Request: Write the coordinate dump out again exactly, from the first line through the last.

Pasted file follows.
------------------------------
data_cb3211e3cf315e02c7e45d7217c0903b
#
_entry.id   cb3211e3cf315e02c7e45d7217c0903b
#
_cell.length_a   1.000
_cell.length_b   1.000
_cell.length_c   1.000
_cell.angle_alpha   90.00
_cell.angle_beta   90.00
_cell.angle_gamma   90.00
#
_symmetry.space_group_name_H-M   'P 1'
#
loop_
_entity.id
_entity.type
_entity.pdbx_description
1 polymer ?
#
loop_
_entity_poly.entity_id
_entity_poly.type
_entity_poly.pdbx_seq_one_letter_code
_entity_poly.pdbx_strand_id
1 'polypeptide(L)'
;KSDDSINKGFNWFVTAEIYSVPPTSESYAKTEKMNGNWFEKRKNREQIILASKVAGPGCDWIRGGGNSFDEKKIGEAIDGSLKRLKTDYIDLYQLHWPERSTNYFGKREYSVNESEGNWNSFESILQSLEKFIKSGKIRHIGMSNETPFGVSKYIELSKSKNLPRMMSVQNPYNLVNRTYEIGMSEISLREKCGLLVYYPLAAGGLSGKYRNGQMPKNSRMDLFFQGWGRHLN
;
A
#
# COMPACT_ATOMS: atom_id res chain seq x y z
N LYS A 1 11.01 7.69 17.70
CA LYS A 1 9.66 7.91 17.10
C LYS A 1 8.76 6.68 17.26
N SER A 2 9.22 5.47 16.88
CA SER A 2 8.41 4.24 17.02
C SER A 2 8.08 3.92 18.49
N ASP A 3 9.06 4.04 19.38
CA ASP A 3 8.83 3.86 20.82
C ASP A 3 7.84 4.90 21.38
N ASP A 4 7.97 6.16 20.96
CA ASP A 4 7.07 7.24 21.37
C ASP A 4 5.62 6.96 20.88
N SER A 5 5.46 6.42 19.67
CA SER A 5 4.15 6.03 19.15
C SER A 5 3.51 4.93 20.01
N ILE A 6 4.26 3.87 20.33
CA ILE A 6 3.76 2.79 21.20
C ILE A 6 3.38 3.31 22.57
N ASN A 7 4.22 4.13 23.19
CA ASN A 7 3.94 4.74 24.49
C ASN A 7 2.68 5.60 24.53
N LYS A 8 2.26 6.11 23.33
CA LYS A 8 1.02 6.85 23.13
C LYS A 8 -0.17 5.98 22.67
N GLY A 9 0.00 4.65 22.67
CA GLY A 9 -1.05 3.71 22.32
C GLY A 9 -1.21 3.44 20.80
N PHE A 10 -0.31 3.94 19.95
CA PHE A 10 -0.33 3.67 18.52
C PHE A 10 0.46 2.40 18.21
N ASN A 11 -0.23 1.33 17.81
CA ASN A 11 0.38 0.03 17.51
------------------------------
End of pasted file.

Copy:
data_cb3211e3cf315e02c7e45d7217c0903b
#
_entry.id   cb3211e3cf315e02c7e45d7217c0903b
#
_cell.length_a   1.000
_cell.length_b   1.000
_cell.length_c   1.000
_cell.angle_alpha   90.00
_cell.angle_beta   90.00
_cell.angle_gamma   90.00
#
_symmetry.space_group_name_H-M   'P 1'
#
loop_
_entity.id
_entity.type
_entity.pdbx_description
1 polymer ?
#
loop_
_entity_poly.entity_id
_entity_poly.type
_entity_poly.pdbx_seq_one_letter_code
_entity_poly.pdbx_strand_id
1 'polypeptide(L)'
;KSDDSINKGFNWFVTAEIYSVPPTSESYAKTEKMNGNWFEKRKNREQIILASKVAGPGCDWIRGGGNSFDEKKIGEAIDGSLKRLKTDYIDLYQLHWPERSTNYFGKREYSVNESEGNWNSFESILQSLEKFIKSGKIRHIGMSNETPFGVSKYIELSKSKNLPRMMSVQNPYNLVNRTYEIGMSEISLREKCGLLVYYPLAAGGLSGKYRNGQMPKNSRMDLFFQGWGRHLN
;
A
#
# COMPACT_ATOMS: atom_id res chain seq x y z
N LYS A 1 11.01 7.69 17.70
CA LYS A 1 9.66 7.91 17.10
C LYS A 1 8.76 6.68 17.26
N SER A 2 9.22 5.47 16.88
CA SER A 2 8.41 4.24 17.02
C SER A 2 8.08 3.92 18.49
N ASP A 3 9.06 4.04 19.38
CA ASP A 3 8.83 3.86 20.82
C ASP A 3 7.84 4.90 21.38
N ASP A 4 7.97 6.16 20.96
CA ASP A 4 7.07 7.24 21.37
C ASP A 4 5.62 6.96 20.88
N SER A 5 5.46 6.42 19.67
CA SER A 5 4.15 6.03 19.15
C SER A 5 3.51 4.93 20.01
N ILE A 6 4.26 3.87 20.33
CA ILE A 6 3.76 2.79 21.20
C ILE A 6 3.38 3.31 22.57
N ASN A 7 4.22 4.13 23.19
CA ASN A 7 3.94 4.74 24.49
C ASN A 7 2.68 5.60 24.53
N LYS A 8 2.26 6.11 23.33
CA LYS A 8 1.02 6.85 23.13
C LYS A 8 -0.17 5.98 22.67
N GLY A 9 0.00 4.65 22.67
CA GLY A 9 -1.05 3.71 22.32
C GLY A 9 -1.21 3.44 20.80
N PHE A 10 -0.31 3.94 19.95
CA PHE A 10 -0.33 3.67 18.52
C PHE A 10 0.46 2.40 18.21
N ASN A 11 -0.23 1.33 17.81
CA ASN A 11 0.38 0.03 17.51